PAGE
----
Zuckerberg thinks he is Ironman with his own Jarvis

336D11AA00000578-3567659-Since_he_assumed_the_role_of_Tony_Stark_in_Marvel_s_Iron_Man_in_-a-187_1462060958040Mark Zuckerberg seems to be projecting an alter-ego of Iron man after showing off his home-based AI digital assistant, which he has called Jarvis.

Last January, Zuckerberg announced that he planned to build an AI system to run his home using Facebook tools, in the latest of the personal-growth challenges he gives himself each year.

Zuckerberg says he has always enjoyed sitting down and build something that does exactly what you want it to do. Over the last year, Zuckerberg has spent between 100 and 150 hours on his home project.

Though it’s named for Tony Stark’s futuristic Jarvis AI in the Iron Man movies, it’s more akin to a homemade, highly personal version of something like Amazon’s Alexa service, letting him and his wife Priscilla Chan use a custom iPhone app or a Facebook Messenger bot to turn lights on and off, play music based on personal tastes, open the front gate for friends, make toast, and even wake up their one-year-old daughter Max with Mandarin lessons.

Zuckerberg wrote that he’d set out to build a system allowing him to control everything in the house, including music, lights, and temperature, with his voice. He also wanted Jarvis to let his friends in the house just by looking at their faces when they arrive and to alert him to anything important going on in Max’s room.

He hoped to design the system to ‘visualize data in VR to help me build better services and lead my organizations [at Facebook] more efficiently.’

He claims he has done all of that other than the bit about VR. And it works. It is not perfect. It sometimes needs a little coddling. Zuckerberg began by demoing the Messenger bot he’d built as a front end for the system. Using his smartphone, he typed simple commands to turn the lights off and on, and sure enough, they went off and then on.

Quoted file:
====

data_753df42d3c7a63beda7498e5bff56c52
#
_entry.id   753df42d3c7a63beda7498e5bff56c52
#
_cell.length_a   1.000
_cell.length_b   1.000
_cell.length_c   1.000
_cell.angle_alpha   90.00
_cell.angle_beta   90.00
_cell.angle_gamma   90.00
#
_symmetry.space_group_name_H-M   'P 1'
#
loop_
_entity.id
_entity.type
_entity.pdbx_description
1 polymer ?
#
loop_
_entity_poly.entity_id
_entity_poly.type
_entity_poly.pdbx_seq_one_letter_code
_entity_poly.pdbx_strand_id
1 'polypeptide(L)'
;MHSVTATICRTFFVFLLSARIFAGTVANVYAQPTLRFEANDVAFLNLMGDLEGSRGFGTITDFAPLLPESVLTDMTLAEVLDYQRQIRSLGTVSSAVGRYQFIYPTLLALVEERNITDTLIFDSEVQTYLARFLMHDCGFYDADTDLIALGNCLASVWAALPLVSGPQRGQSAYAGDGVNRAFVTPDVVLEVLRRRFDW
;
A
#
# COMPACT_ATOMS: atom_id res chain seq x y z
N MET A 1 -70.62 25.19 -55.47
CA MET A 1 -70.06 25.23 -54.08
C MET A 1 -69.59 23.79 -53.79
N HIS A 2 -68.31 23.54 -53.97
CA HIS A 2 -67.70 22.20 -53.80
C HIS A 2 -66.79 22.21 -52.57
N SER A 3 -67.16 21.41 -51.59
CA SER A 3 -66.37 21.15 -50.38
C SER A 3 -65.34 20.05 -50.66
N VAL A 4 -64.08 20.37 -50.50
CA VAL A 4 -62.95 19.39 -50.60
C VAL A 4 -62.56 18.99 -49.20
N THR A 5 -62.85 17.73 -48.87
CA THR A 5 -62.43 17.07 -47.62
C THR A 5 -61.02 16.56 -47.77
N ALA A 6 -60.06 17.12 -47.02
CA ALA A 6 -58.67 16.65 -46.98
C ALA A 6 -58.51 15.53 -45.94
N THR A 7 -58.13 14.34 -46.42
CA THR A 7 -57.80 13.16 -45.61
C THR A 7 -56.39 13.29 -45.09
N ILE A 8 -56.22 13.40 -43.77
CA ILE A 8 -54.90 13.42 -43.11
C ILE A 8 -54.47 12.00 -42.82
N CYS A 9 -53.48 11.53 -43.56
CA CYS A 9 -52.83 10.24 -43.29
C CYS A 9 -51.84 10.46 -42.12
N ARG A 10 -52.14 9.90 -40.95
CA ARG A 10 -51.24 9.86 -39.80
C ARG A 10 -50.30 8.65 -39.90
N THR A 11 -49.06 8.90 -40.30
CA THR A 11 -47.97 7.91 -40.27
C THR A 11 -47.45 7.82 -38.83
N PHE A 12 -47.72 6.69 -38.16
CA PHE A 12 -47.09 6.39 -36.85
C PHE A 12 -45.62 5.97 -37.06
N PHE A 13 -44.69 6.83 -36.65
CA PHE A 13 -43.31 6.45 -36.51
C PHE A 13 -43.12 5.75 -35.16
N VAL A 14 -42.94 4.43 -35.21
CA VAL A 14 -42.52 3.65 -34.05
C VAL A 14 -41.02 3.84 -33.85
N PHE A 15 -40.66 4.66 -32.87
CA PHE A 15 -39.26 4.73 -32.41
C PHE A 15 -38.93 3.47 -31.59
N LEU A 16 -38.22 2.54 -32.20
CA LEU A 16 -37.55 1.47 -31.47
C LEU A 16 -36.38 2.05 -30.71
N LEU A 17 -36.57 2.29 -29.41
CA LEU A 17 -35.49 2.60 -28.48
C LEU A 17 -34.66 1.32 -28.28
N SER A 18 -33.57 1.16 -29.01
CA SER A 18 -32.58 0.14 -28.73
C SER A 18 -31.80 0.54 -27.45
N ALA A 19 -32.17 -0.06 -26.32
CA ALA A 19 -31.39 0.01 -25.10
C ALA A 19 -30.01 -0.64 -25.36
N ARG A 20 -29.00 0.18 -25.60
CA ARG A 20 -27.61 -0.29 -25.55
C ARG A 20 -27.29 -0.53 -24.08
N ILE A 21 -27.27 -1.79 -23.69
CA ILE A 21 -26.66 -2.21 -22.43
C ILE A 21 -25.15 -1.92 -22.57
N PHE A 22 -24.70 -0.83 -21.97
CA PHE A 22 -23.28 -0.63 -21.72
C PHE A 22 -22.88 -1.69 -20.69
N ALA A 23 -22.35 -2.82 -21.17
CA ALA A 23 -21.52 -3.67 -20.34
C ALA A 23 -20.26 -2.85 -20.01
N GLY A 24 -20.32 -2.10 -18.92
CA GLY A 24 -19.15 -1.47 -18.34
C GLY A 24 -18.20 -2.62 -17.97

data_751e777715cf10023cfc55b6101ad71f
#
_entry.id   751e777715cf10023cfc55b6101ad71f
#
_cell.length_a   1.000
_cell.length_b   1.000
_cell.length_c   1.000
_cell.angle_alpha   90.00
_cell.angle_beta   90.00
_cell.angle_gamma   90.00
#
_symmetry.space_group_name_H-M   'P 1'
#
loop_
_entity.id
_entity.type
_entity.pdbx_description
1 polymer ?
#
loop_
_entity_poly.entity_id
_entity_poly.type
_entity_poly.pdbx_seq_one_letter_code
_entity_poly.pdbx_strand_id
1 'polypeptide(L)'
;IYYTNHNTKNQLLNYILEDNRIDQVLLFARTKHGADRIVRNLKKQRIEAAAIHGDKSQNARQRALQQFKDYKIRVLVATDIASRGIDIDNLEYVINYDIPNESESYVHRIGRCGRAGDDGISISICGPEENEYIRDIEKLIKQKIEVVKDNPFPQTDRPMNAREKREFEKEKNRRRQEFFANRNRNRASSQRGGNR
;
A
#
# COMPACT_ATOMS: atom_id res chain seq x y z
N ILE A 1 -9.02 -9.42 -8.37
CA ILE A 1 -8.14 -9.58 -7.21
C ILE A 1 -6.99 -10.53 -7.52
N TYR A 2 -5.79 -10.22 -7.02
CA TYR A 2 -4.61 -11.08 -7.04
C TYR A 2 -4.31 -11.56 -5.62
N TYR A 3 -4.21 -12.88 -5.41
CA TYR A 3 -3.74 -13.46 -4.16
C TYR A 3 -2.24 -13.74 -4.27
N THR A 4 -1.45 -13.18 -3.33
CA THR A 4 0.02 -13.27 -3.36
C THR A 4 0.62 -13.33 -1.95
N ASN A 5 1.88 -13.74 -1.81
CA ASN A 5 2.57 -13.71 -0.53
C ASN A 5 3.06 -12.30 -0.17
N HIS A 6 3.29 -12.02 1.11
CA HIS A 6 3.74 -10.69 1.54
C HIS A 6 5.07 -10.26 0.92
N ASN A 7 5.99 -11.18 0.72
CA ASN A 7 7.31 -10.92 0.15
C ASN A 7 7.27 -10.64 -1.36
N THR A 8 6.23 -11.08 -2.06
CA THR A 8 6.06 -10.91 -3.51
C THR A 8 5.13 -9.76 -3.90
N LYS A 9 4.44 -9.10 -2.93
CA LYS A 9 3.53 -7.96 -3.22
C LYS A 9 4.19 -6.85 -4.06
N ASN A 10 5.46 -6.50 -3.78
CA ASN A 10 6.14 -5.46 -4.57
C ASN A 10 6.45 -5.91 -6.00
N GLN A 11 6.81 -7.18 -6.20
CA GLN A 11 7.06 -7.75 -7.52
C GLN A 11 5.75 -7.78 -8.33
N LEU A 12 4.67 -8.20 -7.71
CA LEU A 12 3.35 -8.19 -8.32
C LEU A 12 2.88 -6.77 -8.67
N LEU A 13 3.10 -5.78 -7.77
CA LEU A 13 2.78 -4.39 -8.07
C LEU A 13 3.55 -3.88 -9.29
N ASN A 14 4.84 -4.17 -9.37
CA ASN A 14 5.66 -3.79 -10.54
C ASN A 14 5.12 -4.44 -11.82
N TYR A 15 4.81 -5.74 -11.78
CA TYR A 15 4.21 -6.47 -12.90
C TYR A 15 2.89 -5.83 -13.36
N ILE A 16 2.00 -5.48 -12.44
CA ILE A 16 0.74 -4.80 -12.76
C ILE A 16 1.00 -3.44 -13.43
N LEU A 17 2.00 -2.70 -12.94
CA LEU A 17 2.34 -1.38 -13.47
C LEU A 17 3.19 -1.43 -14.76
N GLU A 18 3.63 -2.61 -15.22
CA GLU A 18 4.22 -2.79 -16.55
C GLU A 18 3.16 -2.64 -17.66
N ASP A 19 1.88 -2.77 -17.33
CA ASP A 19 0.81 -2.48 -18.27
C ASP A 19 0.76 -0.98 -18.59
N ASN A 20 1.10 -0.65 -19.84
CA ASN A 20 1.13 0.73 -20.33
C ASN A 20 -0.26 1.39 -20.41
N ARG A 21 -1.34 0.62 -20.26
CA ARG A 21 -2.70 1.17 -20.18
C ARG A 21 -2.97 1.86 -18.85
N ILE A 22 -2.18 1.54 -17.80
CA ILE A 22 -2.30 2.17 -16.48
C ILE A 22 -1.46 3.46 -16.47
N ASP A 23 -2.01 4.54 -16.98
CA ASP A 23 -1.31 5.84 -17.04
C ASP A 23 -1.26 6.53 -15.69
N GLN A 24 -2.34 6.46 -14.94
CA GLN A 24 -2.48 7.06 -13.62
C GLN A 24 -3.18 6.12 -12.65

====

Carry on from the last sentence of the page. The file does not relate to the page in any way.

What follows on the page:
On the other hand, he also built the system to respond to voice commands, via a custom app he’d created, and there, the results were decidedly more inconsistent. He had to tell the system four times to turn the lights off before it got dark.”

He is a bit of a way away from strapping on the suit and saving the world. To be fair though Zuckerburg is really just proving that he still has the ability to program despite being the head of a huge business.

 

Instagram grows its user base

Leica cameraPhoto-based social notworking site Instagram’s user base rose to more than 600 million.

The Facebook owned company said that its new features had helped it gain popularity and it had added 100 million users since June, when it last announced its 500 million user milestone.

Writing in the company bog,  the company said that products like Instagram Stories, its picture and video slideshow feature, identical to the signature function of rival Snap Snapchat had done rather well.

Instagram in September updated its safety tools by allowing users to control the comments posted on their pictures and videos to combat increasing cases of online trolling.

The company, which is expected to add to Facebook’s revenue, is on track to generate $1.5 billion in advertising revenue this year, according to research firm eMarketer.